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PSEG, LIRR brace for another challenging nor’easter

One challenge for PSEG is securing and making permanent the repairs that the utility made temporarily during the two previous storms.

Huntington Supervisor Chad Lupinacci held a news conference on Monday, March 12, 2018, to discuss how the town plans to prepare for the coming nor'easter.  (Credit: Barry Sloan)

PSEG Long Island is making preparations for its third nor’easter in two weeks, seeking crews from around the snow-packed region to help in another restoration.

The company has seen more than 200,000 outages during storms during the past two weeks, and heavy snow and winds could lead to more.

On Monday, the company said it was making preparations for storm response and requesting additional workers.

“We are monitoring the forecast closely and our emergency preparedness plans are activated,” John O’Connell, vice president of transmission and distribution, said in a statement. “While snow and wind normally don’t pose a serious problem to the electric system, icing on lines and trees can increase the possibility of downed wires and power outages.”

O’Connell noted the forecast conditions “may make it difficult for our crews to get around,” but added crews were “at the ready to begin restoring service, in the event of any outages, as safely and quickly as conditions allow.”

One challenge for PSEG is securing and making permanent the repairs that the utility made temporarily during the two previous storms, which caused service disruptions on the Long Island Rail Road after power lines fell on some tracks.

PSEG spokeswoman Brooke Houston said the utility is working on shoring up that work, and said all “priority repairs will be completed Monday.” She added that “minor repair work will continue to be worked this week as weather permits.”

On Tuesday, the LIRR will operate on a normal weekday schedule, according to Gov. Andrew M. Cuomo’s office. Platform waiting rooms will be kept open overnight Monday and all day Tuesday, through normal closing times Wednesday.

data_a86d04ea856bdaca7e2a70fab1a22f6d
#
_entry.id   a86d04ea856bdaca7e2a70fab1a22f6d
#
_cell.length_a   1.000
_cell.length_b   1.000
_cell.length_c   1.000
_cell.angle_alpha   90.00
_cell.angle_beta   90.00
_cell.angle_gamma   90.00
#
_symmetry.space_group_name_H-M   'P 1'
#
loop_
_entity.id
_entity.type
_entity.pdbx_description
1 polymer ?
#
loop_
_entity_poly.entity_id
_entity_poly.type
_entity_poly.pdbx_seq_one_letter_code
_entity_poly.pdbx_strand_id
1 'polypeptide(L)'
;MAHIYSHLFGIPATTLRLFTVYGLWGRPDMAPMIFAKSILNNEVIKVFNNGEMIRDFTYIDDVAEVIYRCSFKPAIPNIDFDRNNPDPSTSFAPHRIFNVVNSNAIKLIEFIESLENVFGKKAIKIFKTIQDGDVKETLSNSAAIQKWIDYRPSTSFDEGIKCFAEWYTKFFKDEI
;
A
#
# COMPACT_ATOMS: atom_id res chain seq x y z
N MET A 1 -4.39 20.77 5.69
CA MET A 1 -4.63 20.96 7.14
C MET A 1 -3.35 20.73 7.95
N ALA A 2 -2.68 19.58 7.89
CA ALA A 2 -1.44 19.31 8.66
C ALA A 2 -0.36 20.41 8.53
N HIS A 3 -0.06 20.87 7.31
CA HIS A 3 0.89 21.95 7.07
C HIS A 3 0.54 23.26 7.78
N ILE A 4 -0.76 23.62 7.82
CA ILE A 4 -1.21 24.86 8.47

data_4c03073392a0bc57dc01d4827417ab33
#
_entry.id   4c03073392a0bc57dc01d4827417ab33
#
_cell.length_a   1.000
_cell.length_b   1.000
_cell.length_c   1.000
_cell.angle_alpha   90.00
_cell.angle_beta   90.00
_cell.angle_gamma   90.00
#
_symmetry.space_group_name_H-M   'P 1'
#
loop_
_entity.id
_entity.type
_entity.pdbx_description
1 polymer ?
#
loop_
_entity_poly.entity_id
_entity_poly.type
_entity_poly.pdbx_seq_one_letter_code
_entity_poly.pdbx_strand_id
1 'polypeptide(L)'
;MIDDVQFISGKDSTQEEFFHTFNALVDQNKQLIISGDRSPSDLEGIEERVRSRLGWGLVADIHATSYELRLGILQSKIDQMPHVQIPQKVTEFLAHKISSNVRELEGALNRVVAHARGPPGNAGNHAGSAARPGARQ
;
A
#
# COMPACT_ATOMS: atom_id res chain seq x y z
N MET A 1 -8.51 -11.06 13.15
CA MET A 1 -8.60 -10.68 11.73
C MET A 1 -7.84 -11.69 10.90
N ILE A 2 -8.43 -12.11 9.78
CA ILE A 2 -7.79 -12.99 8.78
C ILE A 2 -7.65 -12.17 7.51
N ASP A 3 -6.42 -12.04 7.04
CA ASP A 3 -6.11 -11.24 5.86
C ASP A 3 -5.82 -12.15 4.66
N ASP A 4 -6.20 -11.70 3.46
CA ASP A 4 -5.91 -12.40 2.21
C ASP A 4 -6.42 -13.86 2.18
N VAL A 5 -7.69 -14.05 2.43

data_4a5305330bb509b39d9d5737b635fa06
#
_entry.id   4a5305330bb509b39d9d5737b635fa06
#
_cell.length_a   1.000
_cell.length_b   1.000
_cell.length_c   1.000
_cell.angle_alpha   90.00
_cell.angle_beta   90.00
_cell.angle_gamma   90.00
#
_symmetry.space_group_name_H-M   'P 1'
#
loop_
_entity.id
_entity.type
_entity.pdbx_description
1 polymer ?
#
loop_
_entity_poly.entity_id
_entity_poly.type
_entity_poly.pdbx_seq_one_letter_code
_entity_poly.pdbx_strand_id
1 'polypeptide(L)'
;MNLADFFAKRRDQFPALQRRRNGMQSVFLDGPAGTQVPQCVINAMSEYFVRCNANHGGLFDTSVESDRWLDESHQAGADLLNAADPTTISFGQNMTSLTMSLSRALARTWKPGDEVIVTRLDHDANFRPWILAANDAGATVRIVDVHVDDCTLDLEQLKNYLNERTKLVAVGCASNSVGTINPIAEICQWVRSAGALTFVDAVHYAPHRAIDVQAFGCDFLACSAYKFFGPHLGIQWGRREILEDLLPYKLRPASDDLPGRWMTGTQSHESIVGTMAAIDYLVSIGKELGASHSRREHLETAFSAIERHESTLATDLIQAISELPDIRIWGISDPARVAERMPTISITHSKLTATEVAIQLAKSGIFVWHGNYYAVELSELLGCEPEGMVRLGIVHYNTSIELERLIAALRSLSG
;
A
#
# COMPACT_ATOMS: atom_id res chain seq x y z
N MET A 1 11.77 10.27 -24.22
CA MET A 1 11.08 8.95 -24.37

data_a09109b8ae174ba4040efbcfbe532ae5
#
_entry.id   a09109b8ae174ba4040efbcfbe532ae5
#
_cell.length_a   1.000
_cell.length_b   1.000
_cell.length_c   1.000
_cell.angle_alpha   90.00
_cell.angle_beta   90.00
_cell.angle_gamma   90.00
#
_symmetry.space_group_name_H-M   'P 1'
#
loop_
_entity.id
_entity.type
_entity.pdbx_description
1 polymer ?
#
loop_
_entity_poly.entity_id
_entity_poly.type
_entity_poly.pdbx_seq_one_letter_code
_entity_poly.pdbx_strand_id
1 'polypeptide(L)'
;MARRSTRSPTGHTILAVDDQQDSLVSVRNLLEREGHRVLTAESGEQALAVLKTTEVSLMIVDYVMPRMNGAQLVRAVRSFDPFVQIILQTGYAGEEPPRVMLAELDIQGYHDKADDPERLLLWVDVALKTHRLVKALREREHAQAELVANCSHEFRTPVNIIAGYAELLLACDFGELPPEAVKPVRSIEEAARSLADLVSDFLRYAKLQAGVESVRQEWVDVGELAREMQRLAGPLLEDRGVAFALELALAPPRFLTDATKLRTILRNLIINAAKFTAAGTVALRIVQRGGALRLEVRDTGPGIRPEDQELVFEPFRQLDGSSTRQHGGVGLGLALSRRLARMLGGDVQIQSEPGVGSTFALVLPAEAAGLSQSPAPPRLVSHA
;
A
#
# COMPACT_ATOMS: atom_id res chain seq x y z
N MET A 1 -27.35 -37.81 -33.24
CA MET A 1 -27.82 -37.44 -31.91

Overnight Monday into Tuesday morning, the LIRR planned to operate three trains that apply deicing fluid to the railroad’s third rails to reduce possible snow and ice buildup. As of 8 p.m. Monday, the railroad was to have additional switch heater crews active to ensure functionality of the railroad’s electric and gas switch heaters, which keep switches operable by preventing snow and ice buildup, the governor’s office said.

The railroad also was set to mobilize snow clearing crews as of 10 p.m. Monday to begin pre-salting of platforms and preparing for snow clearance activities throughout the storm.

Suffolk County Executive Steve Bellone cautioned residents to monitor storm forecasts and pay attention to its changing path. The storm was expected to dump more snow in Suffolk than Nassau.

“These storms, as we know, are tough to predict,” Bellone said in a news conference Monday. “People have a heads-up to monitor the news.”

The county planned to have more than 200 Department of Public Works vehicles on the roads after midnight and was prepared with more than 13,000 tons of salt.

Suffolk police will have additional communications staff working Tuesday to field calls and a Humvee at every precinct, Chief of Police Stuart Cameron said. “We are geared and ready to respond to the storm,” he added.

And the state Department of Transportation is prepared to provide additional plows and staff from upstate regions, as well as 27,000 tons of salt, as needed on Long Island, state DOT regional director Joseph Brown said at the news conference.

Brown said more than 300 plows would be positioned across Suffolk County, particularly on the Long Island Expressway and its exit ramps.

Town highway and public works departments also were preparing for the storm, again prepping trucks and plows to be out on town roads and checking salt or sand supplies.

The State Emergency Operations Center remained activated for enhanced monitoring and will increase operations to include all transportation agencies for the upcoming storm, the governor’s office said.

Amtrak service will be suspended between Boston and New York City on Tuesday until at least 11 a.m. due to inclement weather, according to the railroad’s website. There will be modified service on Amtrak lines not operating between New York City and Boston, including Acela Express Service and Northeast Regional Service.

Amtrak Keystone Service, Amtrak Empire Service and Amtrak Shuttle Service will operate as scheduled.

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